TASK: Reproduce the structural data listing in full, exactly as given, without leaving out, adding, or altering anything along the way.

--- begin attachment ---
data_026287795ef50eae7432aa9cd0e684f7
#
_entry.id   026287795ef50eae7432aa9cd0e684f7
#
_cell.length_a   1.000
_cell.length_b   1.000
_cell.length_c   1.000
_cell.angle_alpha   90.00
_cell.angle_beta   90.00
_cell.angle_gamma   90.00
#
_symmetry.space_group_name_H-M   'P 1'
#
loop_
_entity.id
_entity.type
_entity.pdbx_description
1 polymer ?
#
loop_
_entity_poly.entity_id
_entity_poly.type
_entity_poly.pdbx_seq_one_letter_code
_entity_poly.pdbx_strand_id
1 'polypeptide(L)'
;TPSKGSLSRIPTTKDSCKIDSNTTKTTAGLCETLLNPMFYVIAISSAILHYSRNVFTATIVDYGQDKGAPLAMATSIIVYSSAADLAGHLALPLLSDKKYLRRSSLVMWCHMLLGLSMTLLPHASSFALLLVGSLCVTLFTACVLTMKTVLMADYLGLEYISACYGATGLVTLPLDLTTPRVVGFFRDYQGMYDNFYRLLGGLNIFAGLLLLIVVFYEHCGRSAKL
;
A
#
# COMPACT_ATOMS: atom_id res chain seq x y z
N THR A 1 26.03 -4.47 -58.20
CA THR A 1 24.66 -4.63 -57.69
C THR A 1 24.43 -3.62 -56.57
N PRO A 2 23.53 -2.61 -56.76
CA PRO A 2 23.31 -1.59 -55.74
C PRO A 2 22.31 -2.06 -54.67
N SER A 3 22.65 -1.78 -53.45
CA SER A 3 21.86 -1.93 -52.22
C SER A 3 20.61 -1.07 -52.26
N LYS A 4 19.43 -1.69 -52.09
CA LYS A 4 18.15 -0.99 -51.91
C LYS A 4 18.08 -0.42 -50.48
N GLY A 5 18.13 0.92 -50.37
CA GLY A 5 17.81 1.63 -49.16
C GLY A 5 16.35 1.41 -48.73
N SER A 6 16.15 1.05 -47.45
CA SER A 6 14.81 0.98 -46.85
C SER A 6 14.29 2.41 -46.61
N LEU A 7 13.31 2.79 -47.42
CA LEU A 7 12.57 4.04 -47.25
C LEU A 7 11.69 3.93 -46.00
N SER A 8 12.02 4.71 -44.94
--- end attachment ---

data_026287795ef50eae7432aa9cd0e684f7
#
_entry.id   026287795ef50eae7432aa9cd0e684f7
#
_cell.length_a   1.000
_cell.length_b   1.000
_cell.length_c   1.000
_cell.angle_alpha   90.00
_cell.angle_beta   90.00
_cell.angle_gamma   90.00
#
_symmetry.space_group_name_H-M   'P 1'
#
loop_
_entity.id
_entity.type
_entity.pdbx_description
1 polymer ?
#
loop_
_entity_poly.entity_id
_entity_poly.type
_entity_poly.pdbx_seq_one_letter_code
_entity_poly.pdbx_strand_id
1 'polypeptide(L)'
;TPSKGSLSRIPTTKDSCKIDSNTTKTTAGLCETLLNPMFYVIAISSAILHYSRNVFTATIVDYGQDKGAPLAMATSIIVYSSAADLAGHLALPLLSDKKYLRRSSLVMWCHMLLGLSMTLLPHASSFALLLVGSLCVTLFTACVLTMKTVLMADYLGLEYISACYGATGLVTLPLDLTTPRVVGFFRDYQGMYDNFYRLLGGLNIFAGLLLLIVVFYEHCGRSAKL
;
A
#
# COMPACT_ATOMS: atom_id res chain seq x y z
N THR A 1 26.03 -4.47 -58.20
CA THR A 1 24.66 -4.63 -57.69
C THR A 1 24.43 -3.62 -56.57
N PRO A 2 23.53 -2.61 -56.76
CA PRO A 2 23.31 -1.59 -55.74
C PRO A 2 22.31 -2.06 -54.67
N SER A 3 22.65 -1.78 -53.45
CA SER A 3 21.86 -1.93 -52.22
C SER A 3 20.61 -1.07 -52.26
N LYS A 4 19.43 -1.69 -52.09
CA LYS A 4 18.15 -0.99 -51.91
C LYS A 4 18.08 -0.42 -50.48
N GLY A 5 18.13 0.92 -50.37
CA GLY A 5 17.81 1.63 -49.16
C GLY A 5 16.35 1.41 -48.73
N SER A 6 16.15 1.05 -47.45
CA SER A 6 14.81 0.98 -46.85
C SER A 6 14.29 2.41 -46.61
N LEU A 7 13.31 2.79 -47.42
CA LEU A 7 12.57 4.04 -47.25
C LEU A 7 11.69 3.93 -46.00
N SER A 8 12.02 4.71 -44.94